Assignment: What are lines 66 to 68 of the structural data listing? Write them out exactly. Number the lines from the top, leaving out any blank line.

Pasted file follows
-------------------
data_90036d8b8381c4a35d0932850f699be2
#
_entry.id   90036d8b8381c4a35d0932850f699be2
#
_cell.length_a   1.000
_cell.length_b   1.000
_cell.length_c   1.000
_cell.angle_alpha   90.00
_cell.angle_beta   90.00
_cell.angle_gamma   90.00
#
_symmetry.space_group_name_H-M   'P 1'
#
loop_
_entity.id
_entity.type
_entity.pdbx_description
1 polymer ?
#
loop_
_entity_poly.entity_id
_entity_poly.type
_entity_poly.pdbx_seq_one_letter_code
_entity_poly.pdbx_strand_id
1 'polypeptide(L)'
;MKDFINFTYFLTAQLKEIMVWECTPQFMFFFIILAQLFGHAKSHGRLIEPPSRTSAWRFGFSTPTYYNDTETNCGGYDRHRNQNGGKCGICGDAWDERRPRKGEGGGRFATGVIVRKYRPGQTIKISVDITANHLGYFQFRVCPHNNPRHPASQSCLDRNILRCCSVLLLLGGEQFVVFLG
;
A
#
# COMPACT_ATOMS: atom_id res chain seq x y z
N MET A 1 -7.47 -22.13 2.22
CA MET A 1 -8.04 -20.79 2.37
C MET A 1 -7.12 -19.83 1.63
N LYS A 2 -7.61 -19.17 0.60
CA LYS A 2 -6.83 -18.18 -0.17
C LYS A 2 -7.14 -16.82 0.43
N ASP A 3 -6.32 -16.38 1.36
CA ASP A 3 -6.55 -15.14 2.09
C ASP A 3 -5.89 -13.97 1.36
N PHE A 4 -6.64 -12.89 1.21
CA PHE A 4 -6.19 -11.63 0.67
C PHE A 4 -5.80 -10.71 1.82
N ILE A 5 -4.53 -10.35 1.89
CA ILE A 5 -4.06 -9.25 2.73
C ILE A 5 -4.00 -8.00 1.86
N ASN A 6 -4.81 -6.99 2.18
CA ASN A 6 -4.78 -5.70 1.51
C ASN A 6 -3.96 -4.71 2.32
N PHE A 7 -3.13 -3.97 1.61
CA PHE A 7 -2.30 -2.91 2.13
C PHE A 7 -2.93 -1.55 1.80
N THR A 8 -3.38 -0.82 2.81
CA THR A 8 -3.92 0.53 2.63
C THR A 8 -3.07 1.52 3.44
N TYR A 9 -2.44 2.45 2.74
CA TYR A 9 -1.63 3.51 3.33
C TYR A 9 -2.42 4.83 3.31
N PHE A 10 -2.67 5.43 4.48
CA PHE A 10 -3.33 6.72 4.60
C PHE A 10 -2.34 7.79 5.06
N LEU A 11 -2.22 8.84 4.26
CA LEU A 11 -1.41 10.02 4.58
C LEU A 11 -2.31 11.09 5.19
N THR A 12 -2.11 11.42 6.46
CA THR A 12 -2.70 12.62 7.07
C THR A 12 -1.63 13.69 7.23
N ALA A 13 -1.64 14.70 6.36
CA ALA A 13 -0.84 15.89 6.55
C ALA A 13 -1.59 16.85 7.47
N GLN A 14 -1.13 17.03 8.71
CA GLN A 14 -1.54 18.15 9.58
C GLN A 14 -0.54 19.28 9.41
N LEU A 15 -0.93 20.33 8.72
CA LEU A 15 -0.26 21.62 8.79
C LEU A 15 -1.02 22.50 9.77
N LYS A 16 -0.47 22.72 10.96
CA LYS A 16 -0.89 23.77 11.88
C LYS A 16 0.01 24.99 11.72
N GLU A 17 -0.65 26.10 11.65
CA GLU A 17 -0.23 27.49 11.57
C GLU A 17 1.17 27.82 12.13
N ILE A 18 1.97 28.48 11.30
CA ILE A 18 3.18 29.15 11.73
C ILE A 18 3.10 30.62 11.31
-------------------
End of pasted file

C THR A 12 -1.63 13.69 7.23
N ALA A 13 -1.64 14.70 6.36
CA ALA A 13 -0.84 15.89 6.55